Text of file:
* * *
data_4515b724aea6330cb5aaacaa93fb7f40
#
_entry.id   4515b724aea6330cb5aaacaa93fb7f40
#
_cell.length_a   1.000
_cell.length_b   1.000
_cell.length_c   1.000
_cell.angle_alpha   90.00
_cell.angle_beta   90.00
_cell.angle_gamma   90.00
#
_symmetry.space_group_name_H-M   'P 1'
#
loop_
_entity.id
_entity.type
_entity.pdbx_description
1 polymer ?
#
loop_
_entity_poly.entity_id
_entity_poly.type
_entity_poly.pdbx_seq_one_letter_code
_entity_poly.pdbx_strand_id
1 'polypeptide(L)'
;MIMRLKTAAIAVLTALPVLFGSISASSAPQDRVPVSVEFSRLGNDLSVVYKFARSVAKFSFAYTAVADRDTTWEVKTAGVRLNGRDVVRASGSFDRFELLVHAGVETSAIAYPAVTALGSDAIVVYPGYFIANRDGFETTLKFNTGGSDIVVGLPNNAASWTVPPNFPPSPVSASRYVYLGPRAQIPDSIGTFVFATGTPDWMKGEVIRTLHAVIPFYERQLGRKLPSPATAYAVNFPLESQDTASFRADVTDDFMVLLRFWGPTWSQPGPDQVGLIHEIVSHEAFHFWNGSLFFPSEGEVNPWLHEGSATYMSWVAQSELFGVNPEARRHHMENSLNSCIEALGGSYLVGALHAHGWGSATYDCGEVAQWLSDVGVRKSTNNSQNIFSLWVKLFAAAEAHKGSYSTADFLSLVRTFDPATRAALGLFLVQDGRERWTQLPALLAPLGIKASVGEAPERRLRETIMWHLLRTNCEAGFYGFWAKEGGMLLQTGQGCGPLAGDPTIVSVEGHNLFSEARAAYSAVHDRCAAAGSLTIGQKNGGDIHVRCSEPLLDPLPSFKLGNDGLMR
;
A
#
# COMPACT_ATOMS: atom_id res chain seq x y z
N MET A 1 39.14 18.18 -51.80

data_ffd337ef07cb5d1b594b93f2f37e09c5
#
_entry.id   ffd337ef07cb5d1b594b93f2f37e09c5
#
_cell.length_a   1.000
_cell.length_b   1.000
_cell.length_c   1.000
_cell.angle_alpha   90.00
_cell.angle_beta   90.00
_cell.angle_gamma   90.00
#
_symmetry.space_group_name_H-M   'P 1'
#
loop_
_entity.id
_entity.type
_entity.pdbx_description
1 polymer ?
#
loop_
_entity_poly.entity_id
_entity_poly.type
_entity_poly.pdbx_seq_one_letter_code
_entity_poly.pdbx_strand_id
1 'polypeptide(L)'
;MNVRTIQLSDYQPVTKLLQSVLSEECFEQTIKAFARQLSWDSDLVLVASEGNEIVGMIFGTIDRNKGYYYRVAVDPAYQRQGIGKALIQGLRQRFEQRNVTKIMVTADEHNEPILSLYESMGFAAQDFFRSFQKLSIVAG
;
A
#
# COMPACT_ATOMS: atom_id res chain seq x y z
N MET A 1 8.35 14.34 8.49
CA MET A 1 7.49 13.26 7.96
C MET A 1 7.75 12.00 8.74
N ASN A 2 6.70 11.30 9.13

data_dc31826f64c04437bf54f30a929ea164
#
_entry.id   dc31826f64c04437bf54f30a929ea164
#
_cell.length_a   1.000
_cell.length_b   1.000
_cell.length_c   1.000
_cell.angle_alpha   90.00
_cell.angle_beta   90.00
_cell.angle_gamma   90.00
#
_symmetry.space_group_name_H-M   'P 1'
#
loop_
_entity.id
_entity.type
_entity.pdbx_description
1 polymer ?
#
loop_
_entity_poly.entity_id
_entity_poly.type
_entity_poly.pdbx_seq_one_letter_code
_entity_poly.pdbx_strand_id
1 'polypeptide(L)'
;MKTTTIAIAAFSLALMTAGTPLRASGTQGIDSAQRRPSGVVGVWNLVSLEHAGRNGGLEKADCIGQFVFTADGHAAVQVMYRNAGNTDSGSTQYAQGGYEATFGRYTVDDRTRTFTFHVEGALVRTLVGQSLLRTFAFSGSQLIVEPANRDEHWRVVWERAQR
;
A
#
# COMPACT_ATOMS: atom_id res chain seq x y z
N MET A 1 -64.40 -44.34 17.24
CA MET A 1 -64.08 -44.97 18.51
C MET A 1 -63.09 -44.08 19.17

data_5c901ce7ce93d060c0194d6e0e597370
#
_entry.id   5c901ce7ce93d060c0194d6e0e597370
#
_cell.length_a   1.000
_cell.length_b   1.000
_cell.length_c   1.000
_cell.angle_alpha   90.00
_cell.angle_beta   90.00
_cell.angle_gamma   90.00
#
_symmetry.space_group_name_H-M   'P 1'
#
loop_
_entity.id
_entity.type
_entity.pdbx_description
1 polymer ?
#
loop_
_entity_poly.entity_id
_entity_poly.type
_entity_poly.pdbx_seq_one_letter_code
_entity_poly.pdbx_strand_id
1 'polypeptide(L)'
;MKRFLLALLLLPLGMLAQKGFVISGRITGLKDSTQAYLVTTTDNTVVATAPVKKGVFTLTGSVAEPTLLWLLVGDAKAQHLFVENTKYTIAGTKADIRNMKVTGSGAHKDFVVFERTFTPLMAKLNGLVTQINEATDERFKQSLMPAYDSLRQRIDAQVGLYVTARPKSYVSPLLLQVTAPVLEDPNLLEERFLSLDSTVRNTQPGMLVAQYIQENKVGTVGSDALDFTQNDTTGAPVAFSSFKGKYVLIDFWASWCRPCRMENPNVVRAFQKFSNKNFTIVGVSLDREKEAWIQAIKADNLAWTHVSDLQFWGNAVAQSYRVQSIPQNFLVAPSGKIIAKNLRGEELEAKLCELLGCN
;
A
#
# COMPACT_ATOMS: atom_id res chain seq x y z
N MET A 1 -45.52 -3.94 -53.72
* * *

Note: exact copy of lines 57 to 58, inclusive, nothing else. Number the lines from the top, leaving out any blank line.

;MNVRTIQLSDYQPVTKLLQSVLSEECFEQTIKAFARQLSWDSDLVLVASEGNEIVGMIFGTIDRNKGYYYRVAVDPAYQRQGIGKALIQGLRQRFEQRNVTKIMVTADEHNEPILSLYESMGFAAQDFFRSFQKLSIVAG
;